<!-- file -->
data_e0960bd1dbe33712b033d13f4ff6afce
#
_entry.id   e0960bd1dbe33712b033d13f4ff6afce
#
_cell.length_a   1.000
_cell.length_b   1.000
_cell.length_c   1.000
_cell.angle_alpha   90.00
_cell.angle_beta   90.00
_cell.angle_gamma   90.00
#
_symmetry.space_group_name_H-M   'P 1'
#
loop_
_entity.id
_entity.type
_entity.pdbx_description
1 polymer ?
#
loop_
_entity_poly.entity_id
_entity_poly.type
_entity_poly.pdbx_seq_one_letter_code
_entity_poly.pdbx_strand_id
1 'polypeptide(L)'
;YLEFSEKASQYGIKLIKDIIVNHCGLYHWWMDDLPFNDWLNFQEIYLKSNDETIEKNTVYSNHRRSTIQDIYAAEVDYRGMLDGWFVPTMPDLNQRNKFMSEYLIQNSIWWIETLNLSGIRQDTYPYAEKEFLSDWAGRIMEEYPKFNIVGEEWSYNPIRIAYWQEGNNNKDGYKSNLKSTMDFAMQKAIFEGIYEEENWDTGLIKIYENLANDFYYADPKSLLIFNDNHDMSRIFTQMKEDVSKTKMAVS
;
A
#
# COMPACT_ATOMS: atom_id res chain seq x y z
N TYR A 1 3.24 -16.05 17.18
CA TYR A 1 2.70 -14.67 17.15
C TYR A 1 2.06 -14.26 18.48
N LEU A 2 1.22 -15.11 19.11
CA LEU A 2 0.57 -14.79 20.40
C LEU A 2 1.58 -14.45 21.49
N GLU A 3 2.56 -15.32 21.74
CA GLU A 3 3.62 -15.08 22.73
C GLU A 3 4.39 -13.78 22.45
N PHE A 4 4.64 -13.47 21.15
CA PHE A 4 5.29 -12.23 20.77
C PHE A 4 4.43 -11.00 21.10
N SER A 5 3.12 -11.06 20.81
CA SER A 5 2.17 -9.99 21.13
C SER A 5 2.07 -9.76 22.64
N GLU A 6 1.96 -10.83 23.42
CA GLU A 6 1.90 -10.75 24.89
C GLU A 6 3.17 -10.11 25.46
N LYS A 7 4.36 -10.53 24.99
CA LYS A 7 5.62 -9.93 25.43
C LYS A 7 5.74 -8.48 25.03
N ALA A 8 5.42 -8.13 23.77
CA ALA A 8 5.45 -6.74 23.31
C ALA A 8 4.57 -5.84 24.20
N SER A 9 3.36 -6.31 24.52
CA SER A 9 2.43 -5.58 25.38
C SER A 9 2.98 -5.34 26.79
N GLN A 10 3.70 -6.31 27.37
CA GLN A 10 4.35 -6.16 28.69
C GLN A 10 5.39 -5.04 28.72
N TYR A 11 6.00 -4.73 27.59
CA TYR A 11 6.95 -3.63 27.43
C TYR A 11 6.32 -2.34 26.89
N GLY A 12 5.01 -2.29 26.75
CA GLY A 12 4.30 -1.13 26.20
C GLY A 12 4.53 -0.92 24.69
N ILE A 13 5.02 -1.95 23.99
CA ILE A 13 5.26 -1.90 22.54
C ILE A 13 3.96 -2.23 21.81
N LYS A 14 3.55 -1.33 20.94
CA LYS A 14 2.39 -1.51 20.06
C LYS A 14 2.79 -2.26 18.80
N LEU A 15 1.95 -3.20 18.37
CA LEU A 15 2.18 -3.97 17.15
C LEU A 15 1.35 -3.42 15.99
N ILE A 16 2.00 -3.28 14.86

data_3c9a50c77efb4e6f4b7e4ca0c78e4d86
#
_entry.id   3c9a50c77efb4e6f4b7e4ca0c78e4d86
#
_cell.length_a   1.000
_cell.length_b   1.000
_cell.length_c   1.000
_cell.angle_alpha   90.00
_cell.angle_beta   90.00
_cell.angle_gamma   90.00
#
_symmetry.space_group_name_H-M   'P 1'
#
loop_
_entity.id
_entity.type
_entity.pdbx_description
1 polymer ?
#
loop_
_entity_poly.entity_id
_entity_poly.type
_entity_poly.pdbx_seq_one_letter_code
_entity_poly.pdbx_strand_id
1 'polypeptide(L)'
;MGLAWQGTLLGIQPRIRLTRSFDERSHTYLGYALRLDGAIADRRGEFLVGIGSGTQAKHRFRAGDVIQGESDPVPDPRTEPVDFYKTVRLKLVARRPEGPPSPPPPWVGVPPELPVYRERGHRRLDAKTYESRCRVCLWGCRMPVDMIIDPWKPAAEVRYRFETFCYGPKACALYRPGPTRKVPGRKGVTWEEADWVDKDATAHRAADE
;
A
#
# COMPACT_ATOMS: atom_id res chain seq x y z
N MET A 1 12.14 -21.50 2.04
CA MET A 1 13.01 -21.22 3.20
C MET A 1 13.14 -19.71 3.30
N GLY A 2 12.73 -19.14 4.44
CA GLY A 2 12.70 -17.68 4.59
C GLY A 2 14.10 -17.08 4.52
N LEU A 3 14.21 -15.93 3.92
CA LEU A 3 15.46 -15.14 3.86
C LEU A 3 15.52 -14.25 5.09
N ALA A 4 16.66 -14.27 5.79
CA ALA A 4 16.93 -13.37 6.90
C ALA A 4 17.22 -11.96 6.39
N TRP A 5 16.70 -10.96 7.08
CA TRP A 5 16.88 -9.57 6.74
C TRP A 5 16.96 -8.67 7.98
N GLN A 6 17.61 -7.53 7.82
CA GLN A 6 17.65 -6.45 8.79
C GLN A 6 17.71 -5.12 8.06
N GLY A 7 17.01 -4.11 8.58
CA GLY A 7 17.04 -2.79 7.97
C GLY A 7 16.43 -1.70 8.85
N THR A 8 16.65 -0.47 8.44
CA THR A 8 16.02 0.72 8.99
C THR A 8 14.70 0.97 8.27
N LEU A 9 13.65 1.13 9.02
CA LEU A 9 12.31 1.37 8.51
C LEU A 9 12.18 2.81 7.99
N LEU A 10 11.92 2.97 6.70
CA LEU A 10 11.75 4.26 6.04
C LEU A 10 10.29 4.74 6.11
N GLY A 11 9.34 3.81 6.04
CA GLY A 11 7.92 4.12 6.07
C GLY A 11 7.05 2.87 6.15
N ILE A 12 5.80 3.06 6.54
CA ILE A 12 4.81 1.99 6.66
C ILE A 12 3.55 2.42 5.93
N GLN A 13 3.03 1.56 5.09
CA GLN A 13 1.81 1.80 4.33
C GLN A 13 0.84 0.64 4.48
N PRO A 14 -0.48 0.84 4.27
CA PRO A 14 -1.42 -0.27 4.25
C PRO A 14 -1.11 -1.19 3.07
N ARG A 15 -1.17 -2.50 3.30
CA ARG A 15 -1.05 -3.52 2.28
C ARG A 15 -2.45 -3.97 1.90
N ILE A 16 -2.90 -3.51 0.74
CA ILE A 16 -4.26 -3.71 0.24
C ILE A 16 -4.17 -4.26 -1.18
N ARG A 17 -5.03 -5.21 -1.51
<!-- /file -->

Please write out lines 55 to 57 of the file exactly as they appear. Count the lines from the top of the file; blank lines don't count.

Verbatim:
N SER A 9 3.36 -6.31 24.52
CA SER A 9 2.43 -5.58 25.38
C SER A 9 2.98 -5.34 26.79